Without a title, some might think Lisa Carver is being obtuse, or that it would be difficult to figure out what this book is about. There is no clever assemblage of a poignant phrase or interior location to manifest a title, and thus some understanding before delving into the work. The topics/themes covered in this book are difficult, painful, and damaging. The unflinching recollections coupled with abstract paintings make the reader part of the horror. There is a sense of complicity and guilt for even reading, much less what the author actually experienced. After all the terrible ordeals, there is a sense of strength rather than pity or unfettered misanthropy. It's a brave thing to expose things we as a society would rather not experience. This book was like a flashlight, and hopefully it will help us all find something we didn't know we needed for the ubiquitous darkness.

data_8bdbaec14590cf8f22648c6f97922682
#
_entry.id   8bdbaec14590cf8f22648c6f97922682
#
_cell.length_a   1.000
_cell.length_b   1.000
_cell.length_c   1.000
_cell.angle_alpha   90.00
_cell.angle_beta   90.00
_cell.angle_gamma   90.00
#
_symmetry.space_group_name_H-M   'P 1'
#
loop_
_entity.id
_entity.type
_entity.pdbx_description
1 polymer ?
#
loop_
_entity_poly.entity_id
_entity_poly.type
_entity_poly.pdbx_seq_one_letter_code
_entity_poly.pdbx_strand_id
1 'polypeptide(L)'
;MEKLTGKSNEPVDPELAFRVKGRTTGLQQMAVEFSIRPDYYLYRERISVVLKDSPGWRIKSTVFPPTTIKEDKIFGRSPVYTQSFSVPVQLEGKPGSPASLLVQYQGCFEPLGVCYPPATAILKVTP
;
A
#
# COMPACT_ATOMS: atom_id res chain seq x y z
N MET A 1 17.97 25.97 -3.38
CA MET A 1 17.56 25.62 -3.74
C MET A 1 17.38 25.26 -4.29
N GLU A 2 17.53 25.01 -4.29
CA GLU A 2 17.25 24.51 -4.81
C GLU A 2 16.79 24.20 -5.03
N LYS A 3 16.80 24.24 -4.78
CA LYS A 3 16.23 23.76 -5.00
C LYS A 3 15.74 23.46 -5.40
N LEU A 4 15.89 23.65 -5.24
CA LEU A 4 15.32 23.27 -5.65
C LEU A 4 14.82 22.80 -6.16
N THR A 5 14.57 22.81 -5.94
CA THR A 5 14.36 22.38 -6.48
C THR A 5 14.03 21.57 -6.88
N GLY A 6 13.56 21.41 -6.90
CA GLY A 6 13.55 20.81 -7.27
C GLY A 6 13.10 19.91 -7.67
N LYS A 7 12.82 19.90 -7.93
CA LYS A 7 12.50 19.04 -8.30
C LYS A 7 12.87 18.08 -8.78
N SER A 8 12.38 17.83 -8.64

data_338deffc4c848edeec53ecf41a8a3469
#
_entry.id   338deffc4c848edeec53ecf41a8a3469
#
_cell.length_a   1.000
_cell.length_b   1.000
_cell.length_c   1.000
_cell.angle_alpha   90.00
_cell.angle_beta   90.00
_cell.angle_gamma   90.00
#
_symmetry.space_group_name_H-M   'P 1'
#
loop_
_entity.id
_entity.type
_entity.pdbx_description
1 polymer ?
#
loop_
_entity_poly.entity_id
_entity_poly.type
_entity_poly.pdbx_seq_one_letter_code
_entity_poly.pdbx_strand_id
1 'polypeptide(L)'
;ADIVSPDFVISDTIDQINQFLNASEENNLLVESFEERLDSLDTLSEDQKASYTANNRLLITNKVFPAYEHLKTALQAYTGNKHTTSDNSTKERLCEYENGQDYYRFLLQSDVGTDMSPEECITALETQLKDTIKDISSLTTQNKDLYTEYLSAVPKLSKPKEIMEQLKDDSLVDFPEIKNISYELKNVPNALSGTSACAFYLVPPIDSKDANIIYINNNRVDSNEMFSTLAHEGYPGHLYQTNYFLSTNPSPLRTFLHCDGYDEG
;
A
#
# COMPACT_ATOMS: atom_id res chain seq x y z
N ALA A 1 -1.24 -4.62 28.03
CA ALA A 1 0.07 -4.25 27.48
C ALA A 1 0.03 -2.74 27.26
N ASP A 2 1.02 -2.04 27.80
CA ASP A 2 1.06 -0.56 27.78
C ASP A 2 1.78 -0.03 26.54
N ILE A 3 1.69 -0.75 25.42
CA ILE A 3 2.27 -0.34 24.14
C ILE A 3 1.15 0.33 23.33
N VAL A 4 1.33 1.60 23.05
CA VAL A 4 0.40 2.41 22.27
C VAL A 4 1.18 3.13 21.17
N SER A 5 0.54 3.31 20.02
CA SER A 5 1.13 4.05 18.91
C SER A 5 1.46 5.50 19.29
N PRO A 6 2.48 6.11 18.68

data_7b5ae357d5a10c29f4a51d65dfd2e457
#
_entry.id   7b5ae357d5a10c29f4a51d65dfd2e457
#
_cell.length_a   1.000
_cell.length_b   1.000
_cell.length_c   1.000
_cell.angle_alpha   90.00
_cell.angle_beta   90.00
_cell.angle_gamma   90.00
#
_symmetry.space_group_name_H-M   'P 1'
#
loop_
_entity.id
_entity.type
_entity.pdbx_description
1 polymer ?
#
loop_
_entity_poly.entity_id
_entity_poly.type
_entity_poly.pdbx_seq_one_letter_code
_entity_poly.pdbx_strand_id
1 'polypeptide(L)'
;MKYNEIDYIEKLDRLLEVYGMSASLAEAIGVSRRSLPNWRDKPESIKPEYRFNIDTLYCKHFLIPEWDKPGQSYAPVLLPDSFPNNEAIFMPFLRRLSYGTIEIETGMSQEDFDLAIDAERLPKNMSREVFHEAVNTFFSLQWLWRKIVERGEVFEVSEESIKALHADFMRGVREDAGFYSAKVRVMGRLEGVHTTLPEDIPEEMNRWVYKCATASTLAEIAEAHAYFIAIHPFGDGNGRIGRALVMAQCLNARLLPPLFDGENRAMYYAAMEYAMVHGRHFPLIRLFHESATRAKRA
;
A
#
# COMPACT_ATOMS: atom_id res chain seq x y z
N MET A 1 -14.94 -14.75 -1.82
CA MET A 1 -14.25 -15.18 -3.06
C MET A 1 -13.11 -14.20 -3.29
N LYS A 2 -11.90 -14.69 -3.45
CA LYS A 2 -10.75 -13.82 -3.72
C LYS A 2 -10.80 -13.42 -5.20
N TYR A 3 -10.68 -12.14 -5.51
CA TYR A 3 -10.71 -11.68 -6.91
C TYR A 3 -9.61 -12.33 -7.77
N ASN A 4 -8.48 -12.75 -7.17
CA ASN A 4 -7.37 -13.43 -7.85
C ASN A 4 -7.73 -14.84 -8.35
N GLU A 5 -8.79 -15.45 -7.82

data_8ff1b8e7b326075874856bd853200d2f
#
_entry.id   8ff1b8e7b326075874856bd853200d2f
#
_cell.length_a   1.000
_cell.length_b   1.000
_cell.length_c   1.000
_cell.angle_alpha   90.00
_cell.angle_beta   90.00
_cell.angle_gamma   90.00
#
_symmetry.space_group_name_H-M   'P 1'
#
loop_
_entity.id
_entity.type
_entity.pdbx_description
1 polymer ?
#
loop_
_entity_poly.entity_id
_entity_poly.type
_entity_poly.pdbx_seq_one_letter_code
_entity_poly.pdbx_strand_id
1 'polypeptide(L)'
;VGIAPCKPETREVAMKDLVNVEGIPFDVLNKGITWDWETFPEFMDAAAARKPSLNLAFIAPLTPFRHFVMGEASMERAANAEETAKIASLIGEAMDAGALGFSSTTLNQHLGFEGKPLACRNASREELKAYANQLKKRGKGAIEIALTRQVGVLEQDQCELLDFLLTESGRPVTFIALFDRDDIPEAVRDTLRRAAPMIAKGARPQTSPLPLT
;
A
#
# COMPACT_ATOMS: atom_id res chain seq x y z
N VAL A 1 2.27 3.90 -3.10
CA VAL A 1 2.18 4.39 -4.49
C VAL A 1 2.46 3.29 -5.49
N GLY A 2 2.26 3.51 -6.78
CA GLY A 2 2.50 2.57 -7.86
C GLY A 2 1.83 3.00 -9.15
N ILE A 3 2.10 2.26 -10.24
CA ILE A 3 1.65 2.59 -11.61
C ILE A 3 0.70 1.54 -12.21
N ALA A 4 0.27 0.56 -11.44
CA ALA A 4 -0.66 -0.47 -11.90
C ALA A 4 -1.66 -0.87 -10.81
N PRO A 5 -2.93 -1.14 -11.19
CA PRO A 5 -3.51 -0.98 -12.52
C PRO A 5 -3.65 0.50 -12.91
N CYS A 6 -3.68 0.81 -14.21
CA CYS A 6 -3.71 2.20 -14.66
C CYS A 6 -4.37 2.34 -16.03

Lisa Carver's usual output is of the outsider artist/punk rawk riot grrrrrrl. Her life story has been strange and unusual. Her chronicles of roller rinks, BDSM, and general coupled dysfunction are engaging reads. This latest work is much darker, and much more personal. You may feel like you are drowning. You may feel alone in a forest. You may feel like the garage is filling up with carbon monoxide. You may feel right at home.